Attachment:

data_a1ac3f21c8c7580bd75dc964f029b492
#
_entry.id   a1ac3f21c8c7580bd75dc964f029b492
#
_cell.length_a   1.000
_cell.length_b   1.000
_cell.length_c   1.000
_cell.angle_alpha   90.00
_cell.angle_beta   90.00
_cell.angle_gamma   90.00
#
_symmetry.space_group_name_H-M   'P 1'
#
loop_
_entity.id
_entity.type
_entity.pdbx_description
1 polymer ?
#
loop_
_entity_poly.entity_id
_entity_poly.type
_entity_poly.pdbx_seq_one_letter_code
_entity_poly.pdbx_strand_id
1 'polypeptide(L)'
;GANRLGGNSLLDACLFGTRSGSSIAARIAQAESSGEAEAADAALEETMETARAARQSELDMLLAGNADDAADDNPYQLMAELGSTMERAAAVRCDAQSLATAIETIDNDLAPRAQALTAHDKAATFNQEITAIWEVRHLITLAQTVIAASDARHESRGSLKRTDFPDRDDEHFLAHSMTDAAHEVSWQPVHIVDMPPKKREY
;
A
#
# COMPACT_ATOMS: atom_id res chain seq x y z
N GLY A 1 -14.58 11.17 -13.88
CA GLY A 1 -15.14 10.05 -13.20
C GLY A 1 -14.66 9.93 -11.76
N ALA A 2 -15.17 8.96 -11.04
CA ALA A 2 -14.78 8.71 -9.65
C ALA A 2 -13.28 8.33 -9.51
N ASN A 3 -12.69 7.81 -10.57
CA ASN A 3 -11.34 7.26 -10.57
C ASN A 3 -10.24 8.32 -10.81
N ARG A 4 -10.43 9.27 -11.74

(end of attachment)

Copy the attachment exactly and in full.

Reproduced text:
data_a1ac3f21c8c7580bd75dc964f029b492
#
_entry.id   a1ac3f21c8c7580bd75dc964f029b492
#
_cell.length_a   1.000
_cell.length_b   1.000
_cell.length_c   1.000
_cell.angle_alpha   90.00
_cell.angle_beta   90.00
_cell.angle_gamma   90.00
#
_symmetry.space_group_name_H-M   'P 1'
#
loop_
_entity.id
_entity.type
_entity.pdbx_description
1 polymer ?
#
loop_
_entity_poly.entity_id
_entity_poly.type
_entity_poly.pdbx_seq_one_letter_code
_entity_poly.pdbx_strand_id
1 'polypeptide(L)'
;GANRLGGNSLLDACLFGTRSGSSIAARIAQAESSGEAEAADAALEETMETARAARQSELDMLLAGNADDAADDNPYQLMAELGSTMERAAAVRCDAQSLATAIETIDNDLAPRAQALTAHDKAATFNQEITAIWEVRHLITLAQTVIAASDARHESRGSLKRTDFPDRDDEHFLAHSMTDAAHEVSWQPVHIVDMPPKKREY
;
A
#
# COMPACT_ATOMS: atom_id res chain seq x y z
N GLY A 1 -14.58 11.17 -13.88
CA GLY A 1 -15.14 10.05 -13.20
C GLY A 1 -14.66 9.93 -11.76
N ALA A 2 -15.17 8.96 -11.04
CA ALA A 2 -14.78 8.71 -9.65
C ALA A 2 -13.28 8.33 -9.51
N ASN A 3 -12.69 7.81 -10.57
CA ASN A 3 -11.34 7.26 -10.57
C ASN A 3 -10.24 8.32 -10.81
N ARG A 4 -10.43 9.27 -11.74